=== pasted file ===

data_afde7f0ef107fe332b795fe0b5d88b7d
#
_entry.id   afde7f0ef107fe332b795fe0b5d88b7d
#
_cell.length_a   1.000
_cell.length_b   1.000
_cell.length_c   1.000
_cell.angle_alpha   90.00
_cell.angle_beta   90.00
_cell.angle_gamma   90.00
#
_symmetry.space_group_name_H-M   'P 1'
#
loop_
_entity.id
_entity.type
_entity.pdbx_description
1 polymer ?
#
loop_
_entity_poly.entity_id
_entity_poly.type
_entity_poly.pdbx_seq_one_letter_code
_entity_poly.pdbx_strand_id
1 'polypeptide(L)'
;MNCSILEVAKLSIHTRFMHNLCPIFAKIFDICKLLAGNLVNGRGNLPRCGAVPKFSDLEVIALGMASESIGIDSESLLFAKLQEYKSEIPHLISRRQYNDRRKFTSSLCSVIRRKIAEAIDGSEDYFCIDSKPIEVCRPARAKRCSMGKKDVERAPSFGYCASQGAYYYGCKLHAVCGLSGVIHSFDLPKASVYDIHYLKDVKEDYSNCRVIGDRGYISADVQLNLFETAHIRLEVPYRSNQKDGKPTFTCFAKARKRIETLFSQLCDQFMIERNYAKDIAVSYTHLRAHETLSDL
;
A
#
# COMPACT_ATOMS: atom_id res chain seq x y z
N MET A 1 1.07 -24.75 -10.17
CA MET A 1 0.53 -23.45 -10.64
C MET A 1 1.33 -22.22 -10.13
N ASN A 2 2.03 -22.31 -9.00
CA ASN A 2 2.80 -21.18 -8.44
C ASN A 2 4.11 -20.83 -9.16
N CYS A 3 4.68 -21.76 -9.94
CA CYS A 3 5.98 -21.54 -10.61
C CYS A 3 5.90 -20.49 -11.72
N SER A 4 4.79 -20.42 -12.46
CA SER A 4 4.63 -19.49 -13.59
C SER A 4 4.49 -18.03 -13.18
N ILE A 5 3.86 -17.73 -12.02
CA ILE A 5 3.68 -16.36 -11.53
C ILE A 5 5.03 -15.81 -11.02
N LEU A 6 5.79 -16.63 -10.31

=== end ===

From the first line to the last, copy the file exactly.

data_afde7f0ef107fe332b795fe0b5d88b7d
#
_entry.id   afde7f0ef107fe332b795fe0b5d88b7d
#
_cell.length_a   1.000
_cell.length_b   1.000
_cell.length_c   1.000
_cell.angle_alpha   90.00
_cell.angle_beta   90.00
_cell.angle_gamma   90.00
#
_symmetry.space_group_name_H-M   'P 1'
#
loop_
_entity.id
_entity.type
_entity.pdbx_description
1 polymer ?
#
loop_
_entity_poly.entity_id
_entity_poly.type
_entity_poly.pdbx_seq_one_letter_code
_entity_poly.pdbx_strand_id
1 'polypeptide(L)'
;MNCSILEVAKLSIHTRFMHNLCPIFAKIFDICKLLAGNLVNGRGNLPRCGAVPKFSDLEVIALGMASESIGIDSESLLFAKLQEYKSEIPHLISRRQYNDRRKFTSSLCSVIRRKIAEAIDGSEDYFCIDSKPIEVCRPARAKRCSMGKKDVERAPSFGYCASQGAYYYGCKLHAVCGLSGVIHSFDLPKASVYDIHYLKDVKEDYSNCRVIGDRGYISADVQLNLFETAHIRLEVPYRSNQKDGKPTFTCFAKARKRIETLFSQLCDQFMIERNYAKDIAVSYTHLRAHETLSDL
;
A
#
# COMPACT_ATOMS: atom_id res chain seq x y z
N MET A 1 1.07 -24.75 -10.17
CA MET A 1 0.53 -23.45 -10.64
C MET A 1 1.33 -22.22 -10.13
N ASN A 2 2.03 -22.31 -9.00
CA ASN A 2 2.80 -21.18 -8.44
C ASN A 2 4.11 -20.83 -9.16
N CYS A 3 4.68 -21.76 -9.94
CA CYS A 3 5.98 -21.54 -10.61
C CYS A 3 5.90 -20.49 -11.72
N SER A 4 4.79 -20.42 -12.46
CA SER A 4 4.63 -19.49 -13.59
C SER A 4 4.49 -18.03 -13.18
N ILE A 5 3.86 -17.73 -12.02
CA ILE A 5 3.68 -16.36 -11.53
C ILE A 5 5.03 -15.81 -11.02
N LEU A 6 5.79 -16.63 -10.31